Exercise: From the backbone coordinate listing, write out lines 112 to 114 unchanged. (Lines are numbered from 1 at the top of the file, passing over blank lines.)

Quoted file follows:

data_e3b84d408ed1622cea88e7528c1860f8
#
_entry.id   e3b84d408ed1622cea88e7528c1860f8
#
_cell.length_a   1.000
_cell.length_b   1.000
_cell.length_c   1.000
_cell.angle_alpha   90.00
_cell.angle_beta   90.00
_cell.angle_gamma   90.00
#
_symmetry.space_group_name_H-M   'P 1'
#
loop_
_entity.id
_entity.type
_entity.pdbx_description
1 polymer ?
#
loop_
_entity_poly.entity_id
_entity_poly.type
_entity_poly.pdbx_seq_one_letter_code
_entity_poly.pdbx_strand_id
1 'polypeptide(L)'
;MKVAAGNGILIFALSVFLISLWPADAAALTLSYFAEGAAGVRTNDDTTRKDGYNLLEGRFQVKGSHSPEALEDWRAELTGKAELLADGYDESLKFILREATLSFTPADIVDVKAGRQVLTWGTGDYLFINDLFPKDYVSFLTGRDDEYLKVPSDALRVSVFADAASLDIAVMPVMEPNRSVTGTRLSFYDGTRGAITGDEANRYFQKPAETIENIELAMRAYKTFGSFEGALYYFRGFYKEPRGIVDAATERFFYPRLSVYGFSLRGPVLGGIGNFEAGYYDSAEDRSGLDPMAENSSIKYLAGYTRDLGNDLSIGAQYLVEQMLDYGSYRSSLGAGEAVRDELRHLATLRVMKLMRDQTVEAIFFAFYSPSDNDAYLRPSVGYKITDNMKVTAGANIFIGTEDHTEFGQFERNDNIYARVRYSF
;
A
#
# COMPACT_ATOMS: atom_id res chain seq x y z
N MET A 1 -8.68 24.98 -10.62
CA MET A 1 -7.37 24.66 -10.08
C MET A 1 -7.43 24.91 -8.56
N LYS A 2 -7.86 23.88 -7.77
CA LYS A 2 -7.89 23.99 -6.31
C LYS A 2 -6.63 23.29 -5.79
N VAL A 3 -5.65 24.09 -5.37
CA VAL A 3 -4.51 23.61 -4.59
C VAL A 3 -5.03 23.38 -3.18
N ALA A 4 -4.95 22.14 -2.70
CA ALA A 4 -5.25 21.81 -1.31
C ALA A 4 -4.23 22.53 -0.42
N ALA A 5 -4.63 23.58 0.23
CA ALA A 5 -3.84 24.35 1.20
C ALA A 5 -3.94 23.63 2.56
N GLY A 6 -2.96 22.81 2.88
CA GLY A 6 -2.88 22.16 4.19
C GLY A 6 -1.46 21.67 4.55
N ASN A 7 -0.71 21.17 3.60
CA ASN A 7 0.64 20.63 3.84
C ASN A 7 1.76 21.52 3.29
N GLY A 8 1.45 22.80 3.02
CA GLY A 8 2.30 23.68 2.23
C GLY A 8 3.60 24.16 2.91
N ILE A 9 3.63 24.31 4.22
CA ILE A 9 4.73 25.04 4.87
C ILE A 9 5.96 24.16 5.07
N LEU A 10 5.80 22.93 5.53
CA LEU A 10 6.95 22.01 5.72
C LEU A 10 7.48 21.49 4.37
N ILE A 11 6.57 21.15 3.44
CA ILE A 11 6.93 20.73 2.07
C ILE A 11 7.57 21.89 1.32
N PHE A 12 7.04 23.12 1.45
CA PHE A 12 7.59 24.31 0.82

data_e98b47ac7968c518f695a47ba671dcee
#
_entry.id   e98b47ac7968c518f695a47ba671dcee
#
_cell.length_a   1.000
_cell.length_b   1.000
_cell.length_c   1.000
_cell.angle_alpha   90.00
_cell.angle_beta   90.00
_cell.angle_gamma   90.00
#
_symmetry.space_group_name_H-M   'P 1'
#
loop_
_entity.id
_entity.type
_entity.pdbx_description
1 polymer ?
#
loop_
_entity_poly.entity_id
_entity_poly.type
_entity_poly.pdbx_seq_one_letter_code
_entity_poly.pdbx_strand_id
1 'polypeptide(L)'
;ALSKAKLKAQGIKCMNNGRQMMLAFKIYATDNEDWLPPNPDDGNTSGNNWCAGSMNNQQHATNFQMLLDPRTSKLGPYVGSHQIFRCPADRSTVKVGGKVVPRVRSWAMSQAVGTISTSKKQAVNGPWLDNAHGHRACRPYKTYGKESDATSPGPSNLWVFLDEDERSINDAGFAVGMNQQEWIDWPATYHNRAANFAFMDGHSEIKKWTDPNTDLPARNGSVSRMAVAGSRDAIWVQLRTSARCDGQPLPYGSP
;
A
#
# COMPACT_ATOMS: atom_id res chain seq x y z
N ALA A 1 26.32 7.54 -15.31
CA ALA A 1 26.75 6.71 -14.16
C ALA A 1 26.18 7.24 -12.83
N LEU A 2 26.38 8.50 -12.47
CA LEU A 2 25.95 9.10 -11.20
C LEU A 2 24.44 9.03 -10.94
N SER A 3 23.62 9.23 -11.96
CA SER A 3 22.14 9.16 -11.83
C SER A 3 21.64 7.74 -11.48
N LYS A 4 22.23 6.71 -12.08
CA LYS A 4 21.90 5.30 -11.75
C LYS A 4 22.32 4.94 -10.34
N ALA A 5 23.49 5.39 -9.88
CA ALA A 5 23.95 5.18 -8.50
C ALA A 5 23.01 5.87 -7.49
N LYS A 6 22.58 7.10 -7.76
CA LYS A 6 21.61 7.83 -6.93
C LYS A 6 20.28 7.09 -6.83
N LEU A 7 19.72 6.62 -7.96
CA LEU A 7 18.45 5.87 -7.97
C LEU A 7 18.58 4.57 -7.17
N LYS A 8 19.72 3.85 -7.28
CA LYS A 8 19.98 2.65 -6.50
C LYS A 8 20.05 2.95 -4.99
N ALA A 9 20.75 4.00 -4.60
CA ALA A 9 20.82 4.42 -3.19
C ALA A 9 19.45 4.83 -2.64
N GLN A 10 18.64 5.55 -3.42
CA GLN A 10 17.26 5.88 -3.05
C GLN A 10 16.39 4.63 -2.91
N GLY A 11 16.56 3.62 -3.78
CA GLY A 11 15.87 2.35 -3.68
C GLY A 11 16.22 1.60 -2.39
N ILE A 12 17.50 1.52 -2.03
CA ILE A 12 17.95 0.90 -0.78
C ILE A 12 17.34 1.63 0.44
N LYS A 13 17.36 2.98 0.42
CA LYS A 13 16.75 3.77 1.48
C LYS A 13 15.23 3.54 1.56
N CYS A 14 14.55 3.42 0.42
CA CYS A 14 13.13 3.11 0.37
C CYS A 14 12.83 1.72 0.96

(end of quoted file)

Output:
CA LYS A 6 21.61 7.83 -6.93
C LYS A 6 20.28 7.09 -6.83
N LEU A 7 19.72 6.62 -7.96